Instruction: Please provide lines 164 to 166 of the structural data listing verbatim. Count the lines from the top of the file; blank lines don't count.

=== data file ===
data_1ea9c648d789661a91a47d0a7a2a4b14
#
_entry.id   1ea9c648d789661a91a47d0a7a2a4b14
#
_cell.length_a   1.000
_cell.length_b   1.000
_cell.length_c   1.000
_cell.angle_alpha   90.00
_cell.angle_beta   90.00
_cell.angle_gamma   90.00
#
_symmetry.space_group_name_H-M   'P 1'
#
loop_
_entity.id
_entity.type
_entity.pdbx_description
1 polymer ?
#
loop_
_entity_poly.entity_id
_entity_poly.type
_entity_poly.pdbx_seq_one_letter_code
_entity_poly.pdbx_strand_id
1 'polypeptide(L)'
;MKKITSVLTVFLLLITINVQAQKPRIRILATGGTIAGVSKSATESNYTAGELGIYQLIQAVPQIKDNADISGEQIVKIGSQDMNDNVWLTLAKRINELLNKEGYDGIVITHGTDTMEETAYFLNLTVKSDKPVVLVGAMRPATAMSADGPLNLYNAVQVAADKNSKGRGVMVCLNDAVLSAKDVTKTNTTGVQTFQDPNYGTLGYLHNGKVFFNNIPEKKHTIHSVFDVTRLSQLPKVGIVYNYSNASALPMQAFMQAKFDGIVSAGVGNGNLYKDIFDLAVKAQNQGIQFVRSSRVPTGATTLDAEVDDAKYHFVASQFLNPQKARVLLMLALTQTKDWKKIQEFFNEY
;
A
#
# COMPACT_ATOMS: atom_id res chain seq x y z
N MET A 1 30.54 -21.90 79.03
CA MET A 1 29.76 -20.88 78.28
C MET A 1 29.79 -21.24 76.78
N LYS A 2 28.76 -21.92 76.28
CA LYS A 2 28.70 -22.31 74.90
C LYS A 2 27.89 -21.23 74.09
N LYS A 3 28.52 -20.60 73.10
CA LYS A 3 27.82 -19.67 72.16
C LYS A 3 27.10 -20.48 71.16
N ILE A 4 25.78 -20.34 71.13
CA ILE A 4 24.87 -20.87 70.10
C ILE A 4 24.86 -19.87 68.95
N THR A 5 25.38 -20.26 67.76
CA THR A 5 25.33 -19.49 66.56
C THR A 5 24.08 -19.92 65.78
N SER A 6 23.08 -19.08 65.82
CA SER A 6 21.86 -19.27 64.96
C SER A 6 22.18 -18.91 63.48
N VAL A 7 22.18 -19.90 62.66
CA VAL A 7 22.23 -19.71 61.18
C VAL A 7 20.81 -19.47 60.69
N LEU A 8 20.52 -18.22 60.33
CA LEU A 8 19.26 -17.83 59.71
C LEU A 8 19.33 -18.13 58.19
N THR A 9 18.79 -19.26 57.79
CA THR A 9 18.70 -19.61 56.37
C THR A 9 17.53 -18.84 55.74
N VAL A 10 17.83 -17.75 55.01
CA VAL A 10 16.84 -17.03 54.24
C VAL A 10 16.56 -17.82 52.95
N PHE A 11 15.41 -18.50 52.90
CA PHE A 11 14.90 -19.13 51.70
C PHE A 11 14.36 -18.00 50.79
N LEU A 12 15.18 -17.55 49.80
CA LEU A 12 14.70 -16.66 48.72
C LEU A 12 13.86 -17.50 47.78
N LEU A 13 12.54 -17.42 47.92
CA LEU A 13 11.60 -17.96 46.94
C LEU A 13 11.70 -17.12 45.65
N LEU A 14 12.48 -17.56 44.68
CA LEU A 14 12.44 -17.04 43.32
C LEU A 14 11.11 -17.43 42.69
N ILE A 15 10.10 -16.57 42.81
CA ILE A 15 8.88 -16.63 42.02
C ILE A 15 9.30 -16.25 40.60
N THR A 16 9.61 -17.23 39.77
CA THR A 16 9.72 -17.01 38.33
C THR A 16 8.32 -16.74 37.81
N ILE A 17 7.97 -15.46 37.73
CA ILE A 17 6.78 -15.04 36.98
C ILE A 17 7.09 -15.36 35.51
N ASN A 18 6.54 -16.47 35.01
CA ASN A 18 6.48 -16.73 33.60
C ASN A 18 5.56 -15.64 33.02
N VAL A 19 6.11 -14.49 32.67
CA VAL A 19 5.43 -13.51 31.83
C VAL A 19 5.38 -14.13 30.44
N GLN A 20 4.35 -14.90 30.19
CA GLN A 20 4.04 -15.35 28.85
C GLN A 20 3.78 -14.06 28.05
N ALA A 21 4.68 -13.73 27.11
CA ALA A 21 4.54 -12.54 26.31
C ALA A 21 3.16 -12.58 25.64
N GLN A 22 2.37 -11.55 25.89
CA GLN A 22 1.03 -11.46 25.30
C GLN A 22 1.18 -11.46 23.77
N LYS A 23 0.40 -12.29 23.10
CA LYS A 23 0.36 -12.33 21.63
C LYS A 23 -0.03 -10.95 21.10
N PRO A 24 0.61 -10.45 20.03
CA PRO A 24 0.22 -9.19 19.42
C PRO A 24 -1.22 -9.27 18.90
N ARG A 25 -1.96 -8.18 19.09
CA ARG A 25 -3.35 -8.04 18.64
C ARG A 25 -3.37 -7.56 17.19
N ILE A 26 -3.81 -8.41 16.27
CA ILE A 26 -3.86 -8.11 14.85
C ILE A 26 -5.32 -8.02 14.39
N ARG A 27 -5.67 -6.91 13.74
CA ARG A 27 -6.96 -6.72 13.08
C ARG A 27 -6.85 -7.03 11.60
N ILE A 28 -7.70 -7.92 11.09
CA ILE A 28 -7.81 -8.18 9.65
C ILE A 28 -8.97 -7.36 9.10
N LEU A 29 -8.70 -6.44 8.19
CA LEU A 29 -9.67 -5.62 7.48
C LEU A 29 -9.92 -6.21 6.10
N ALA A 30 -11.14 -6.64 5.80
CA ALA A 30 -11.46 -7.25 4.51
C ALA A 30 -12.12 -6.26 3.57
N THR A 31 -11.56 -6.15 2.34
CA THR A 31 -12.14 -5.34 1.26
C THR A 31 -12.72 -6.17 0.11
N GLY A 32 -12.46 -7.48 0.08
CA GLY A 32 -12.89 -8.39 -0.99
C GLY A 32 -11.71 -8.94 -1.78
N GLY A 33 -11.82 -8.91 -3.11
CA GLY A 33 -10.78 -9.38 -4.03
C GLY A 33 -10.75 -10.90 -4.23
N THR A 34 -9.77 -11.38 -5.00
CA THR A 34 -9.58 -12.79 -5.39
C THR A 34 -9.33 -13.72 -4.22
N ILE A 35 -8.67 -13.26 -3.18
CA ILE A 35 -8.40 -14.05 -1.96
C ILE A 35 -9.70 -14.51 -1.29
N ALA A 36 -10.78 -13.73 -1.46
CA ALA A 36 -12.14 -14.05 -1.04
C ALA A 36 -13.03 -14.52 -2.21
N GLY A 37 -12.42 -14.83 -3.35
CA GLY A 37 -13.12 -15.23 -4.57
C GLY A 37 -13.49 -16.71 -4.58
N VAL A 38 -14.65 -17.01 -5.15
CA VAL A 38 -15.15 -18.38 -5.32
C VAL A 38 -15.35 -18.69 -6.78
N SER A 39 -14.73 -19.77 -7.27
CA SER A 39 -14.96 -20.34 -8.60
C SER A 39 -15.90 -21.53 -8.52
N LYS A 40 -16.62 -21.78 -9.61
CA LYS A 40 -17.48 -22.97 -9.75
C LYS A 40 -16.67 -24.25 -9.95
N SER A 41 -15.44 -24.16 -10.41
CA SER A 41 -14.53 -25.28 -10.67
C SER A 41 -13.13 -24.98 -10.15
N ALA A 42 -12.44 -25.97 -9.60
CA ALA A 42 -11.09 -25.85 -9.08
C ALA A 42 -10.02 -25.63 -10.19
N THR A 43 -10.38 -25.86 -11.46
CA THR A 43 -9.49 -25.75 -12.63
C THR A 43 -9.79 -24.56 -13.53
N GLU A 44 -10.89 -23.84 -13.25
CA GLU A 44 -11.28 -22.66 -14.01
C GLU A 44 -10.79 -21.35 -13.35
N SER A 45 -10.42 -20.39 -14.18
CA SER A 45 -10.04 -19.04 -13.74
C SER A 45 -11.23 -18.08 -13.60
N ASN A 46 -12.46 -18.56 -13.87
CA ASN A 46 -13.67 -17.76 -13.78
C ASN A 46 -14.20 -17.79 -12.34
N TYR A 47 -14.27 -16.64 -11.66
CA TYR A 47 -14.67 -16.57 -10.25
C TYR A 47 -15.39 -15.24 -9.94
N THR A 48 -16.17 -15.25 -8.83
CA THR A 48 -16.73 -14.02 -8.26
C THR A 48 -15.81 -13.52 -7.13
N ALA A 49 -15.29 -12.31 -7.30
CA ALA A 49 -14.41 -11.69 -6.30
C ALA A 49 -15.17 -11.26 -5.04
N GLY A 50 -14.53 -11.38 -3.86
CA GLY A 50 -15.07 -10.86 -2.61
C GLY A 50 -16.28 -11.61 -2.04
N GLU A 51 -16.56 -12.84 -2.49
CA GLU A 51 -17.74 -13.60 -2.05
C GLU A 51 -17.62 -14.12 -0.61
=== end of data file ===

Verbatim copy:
CA SER A 45 -10.04 -19.04 -13.74
C SER A 45 -11.23 -18.08 -13.60
N ASN A 46 -12.46 -18.56 -13.87